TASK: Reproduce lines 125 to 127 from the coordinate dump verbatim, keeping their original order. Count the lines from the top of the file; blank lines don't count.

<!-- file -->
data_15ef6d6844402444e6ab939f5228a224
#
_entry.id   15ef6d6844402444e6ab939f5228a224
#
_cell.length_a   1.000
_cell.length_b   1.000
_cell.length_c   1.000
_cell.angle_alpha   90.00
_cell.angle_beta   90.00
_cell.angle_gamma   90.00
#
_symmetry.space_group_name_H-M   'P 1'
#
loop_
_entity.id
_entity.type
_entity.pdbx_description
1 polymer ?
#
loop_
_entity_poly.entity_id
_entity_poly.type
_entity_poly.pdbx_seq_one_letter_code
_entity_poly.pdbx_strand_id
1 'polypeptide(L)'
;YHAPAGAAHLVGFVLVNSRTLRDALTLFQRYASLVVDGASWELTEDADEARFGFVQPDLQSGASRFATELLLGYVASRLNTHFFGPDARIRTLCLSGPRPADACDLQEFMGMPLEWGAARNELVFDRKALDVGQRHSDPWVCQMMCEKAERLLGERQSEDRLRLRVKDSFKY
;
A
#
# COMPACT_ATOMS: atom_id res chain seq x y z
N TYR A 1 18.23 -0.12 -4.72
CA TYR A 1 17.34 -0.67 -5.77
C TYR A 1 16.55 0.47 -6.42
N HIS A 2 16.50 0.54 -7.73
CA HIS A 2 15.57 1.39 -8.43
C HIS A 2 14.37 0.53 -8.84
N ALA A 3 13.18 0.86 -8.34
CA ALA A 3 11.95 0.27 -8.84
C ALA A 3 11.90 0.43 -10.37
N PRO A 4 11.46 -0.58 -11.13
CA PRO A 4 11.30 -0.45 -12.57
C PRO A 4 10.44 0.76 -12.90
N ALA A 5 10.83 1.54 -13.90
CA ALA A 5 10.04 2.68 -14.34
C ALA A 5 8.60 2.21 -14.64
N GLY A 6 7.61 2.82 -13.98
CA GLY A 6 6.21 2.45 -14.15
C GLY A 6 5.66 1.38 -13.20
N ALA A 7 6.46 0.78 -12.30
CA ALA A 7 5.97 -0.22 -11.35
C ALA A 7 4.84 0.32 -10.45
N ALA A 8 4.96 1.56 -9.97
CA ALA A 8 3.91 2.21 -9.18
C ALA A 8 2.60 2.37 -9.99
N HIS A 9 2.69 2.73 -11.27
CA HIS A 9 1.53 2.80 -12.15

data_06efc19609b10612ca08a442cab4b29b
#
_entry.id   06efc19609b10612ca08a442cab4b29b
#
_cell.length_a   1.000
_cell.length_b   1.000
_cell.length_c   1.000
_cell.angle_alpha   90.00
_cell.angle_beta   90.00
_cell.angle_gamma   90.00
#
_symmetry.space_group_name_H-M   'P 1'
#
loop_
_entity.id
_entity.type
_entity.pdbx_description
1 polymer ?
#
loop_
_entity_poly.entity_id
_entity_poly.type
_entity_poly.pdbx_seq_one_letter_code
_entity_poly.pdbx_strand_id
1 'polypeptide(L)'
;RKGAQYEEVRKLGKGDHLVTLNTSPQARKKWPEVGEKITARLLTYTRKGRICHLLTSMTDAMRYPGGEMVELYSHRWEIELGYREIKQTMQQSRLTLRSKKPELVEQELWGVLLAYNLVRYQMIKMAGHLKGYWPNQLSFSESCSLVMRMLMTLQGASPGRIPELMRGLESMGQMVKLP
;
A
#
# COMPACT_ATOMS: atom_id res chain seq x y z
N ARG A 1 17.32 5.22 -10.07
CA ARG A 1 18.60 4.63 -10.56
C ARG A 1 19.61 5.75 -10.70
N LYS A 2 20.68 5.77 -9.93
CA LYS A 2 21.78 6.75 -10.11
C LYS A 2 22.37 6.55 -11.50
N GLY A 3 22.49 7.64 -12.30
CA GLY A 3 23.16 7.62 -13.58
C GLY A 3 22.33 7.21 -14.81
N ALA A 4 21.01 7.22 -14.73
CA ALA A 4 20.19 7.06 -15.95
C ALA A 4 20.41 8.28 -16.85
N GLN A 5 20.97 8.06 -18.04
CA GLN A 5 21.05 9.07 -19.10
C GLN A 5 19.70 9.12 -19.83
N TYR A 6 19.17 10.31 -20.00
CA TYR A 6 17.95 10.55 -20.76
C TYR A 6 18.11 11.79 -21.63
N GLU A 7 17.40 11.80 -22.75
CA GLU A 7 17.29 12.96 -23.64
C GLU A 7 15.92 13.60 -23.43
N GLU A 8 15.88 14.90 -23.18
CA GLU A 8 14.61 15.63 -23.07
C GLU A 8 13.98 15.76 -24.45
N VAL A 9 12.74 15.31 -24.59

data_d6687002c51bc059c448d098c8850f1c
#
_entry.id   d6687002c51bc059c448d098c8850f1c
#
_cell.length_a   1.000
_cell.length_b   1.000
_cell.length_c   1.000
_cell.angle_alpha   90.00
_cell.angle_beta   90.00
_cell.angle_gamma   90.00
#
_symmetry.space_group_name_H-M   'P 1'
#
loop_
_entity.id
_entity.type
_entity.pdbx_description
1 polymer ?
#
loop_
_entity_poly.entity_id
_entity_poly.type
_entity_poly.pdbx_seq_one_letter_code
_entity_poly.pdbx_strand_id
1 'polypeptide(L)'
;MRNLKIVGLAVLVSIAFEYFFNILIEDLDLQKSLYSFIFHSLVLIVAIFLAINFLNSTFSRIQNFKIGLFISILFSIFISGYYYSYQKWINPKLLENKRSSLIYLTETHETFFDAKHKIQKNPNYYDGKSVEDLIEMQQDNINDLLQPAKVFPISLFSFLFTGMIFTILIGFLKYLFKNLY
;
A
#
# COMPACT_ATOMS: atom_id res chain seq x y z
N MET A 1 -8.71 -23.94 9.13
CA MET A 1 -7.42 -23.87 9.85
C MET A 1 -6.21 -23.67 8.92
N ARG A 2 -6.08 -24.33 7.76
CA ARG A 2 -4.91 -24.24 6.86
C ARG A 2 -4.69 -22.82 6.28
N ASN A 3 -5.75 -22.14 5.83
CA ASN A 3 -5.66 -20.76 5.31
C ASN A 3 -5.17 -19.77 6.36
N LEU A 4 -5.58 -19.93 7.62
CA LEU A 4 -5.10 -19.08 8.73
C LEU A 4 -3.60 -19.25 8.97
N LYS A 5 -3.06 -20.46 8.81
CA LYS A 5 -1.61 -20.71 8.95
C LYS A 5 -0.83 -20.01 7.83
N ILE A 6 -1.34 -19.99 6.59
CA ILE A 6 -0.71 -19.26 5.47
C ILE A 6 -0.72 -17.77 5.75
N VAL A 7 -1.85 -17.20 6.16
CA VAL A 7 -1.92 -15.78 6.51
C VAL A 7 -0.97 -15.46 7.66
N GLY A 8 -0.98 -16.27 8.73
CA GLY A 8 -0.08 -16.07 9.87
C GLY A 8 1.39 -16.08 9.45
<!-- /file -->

loop_
_entity.id
_entity.type